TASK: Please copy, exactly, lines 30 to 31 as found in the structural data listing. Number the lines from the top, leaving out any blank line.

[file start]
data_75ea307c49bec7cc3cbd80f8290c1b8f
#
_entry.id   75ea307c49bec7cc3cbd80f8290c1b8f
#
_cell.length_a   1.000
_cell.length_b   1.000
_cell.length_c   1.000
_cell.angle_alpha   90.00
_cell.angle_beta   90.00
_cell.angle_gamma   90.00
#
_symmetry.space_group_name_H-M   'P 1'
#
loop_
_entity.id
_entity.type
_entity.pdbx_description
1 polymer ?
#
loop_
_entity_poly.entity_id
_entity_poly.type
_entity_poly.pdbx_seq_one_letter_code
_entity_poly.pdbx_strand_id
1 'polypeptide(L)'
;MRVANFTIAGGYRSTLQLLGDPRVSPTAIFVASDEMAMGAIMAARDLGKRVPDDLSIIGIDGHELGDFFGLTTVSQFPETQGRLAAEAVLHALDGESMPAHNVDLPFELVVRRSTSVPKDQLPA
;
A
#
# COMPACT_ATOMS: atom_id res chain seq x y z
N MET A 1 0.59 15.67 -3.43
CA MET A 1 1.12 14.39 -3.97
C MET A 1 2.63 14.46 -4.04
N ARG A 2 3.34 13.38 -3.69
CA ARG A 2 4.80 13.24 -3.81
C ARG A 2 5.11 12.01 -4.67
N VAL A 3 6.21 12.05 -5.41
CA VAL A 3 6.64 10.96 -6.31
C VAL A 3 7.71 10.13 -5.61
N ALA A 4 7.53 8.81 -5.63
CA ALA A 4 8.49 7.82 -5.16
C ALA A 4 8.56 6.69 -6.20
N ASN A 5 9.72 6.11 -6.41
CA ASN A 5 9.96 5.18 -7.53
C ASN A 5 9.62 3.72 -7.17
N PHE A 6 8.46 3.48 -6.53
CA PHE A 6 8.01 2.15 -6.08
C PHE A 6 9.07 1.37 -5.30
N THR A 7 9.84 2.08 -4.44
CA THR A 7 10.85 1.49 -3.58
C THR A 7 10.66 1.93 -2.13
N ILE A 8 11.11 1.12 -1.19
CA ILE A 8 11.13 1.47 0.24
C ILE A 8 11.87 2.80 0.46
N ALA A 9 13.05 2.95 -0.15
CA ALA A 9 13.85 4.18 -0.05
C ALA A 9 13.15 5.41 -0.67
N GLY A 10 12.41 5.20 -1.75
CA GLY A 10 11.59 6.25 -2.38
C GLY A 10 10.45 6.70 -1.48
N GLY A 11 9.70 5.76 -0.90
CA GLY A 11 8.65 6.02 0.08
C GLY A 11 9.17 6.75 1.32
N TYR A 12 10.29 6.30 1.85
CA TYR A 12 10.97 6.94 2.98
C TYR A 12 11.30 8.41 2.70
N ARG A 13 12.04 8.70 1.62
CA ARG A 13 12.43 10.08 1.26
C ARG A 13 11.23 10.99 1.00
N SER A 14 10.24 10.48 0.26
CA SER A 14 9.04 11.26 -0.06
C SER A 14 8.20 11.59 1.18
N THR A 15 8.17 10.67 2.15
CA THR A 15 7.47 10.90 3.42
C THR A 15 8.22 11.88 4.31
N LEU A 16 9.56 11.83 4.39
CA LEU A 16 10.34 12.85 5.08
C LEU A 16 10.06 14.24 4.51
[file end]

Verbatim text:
# COMPACT_ATOMS: atom_id res chain seq x y z
N MET A 1 0.59 15.67 -3.43